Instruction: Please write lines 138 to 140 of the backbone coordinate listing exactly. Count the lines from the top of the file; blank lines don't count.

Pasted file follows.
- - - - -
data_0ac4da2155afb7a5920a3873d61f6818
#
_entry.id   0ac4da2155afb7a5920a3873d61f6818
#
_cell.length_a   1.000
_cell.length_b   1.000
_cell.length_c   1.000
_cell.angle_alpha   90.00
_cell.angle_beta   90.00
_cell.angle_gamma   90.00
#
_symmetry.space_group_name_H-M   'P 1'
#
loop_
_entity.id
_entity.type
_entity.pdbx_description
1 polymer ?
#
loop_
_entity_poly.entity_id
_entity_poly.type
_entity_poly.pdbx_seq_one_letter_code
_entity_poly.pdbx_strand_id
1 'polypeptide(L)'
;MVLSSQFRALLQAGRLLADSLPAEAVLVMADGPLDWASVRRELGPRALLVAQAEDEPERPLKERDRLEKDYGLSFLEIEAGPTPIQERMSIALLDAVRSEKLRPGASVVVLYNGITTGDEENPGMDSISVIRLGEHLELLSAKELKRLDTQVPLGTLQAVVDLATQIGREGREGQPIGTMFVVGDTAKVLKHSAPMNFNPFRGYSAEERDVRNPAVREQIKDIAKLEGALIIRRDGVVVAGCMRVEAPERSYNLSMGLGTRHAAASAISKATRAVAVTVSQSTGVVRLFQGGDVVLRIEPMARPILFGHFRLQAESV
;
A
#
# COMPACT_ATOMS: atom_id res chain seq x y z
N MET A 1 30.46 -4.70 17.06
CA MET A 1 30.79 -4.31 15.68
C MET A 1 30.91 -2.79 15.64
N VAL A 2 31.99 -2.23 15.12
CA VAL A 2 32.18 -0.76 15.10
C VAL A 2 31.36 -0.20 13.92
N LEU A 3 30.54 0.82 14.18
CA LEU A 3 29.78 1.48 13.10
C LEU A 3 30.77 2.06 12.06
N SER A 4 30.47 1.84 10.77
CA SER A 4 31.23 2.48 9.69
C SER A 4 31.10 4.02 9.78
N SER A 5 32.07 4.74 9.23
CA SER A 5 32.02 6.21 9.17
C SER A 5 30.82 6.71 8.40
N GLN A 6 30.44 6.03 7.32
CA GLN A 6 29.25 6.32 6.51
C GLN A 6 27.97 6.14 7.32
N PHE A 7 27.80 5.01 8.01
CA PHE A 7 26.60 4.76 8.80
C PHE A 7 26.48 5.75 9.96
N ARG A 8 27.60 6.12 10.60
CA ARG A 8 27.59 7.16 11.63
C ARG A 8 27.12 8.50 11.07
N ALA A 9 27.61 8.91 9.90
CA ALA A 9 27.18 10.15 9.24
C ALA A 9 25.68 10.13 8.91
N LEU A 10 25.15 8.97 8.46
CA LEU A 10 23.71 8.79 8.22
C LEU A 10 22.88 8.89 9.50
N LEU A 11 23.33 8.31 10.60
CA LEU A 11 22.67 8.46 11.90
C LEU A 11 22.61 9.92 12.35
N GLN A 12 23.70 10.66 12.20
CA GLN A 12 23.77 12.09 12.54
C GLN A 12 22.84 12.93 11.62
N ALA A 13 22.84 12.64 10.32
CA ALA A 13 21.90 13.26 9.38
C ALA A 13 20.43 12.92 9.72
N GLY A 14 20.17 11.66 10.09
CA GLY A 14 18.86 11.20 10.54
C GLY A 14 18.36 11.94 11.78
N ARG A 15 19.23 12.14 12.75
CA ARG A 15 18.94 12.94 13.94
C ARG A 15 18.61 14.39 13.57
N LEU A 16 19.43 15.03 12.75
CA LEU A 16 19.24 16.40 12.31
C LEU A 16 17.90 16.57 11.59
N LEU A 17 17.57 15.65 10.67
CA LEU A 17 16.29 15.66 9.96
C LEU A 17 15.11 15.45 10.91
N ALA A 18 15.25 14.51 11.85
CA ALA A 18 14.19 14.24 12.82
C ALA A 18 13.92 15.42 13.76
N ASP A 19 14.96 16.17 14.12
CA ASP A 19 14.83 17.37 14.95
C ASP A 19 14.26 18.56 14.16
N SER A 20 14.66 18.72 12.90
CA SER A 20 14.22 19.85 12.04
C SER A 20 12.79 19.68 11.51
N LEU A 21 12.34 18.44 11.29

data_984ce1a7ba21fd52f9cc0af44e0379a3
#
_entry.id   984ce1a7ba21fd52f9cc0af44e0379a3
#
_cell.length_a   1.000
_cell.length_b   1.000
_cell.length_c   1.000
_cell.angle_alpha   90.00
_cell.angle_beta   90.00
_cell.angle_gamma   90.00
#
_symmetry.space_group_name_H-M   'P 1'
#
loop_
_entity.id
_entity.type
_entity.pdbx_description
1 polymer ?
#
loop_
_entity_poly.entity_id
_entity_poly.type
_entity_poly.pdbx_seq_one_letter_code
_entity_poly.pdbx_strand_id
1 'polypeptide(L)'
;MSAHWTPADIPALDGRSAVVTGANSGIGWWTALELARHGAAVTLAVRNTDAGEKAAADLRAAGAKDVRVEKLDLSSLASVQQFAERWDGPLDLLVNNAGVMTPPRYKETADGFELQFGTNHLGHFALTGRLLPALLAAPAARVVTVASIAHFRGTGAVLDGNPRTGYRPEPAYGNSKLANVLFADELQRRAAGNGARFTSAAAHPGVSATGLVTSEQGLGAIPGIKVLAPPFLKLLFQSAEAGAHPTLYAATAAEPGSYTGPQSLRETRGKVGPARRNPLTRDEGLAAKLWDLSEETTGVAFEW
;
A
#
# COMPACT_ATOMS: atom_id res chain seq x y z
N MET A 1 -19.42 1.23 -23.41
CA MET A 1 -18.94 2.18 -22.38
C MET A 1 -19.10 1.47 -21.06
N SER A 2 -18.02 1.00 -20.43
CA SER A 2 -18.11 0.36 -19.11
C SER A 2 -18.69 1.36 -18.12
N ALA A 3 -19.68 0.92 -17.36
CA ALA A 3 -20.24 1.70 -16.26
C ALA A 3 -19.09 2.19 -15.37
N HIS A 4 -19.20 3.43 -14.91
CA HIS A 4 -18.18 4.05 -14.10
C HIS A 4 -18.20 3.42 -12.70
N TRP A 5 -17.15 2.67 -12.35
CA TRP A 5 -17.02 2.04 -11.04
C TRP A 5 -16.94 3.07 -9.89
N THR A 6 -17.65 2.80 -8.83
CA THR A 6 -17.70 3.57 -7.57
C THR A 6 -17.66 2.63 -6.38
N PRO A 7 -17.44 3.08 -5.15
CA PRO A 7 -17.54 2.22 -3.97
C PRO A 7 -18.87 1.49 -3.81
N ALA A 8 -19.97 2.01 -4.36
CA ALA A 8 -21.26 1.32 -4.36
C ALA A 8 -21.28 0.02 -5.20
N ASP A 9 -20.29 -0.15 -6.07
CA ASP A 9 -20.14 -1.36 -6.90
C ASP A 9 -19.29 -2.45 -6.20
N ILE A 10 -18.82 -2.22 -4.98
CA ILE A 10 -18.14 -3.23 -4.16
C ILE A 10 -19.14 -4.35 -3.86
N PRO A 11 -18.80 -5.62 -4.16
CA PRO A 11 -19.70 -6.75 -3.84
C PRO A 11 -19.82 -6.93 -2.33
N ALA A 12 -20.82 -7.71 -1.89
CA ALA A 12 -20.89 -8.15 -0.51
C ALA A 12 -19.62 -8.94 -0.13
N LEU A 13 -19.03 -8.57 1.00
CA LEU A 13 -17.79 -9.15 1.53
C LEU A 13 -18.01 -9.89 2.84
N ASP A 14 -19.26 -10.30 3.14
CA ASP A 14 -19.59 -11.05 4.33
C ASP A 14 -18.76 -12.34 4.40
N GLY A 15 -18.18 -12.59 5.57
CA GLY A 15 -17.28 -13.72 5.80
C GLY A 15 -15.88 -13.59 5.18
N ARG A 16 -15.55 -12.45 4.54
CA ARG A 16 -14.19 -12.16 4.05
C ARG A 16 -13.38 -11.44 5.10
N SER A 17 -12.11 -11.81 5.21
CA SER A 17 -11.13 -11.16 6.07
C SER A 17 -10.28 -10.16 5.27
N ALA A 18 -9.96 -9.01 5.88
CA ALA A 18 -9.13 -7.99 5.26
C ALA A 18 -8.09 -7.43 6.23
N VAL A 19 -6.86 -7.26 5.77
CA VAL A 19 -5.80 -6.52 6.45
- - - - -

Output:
CA THR A 6 -17.70 3.57 -7.57
C THR A 6 -17.66 2.63 -6.38
N PRO A 7 -17.44 3.08 -5.15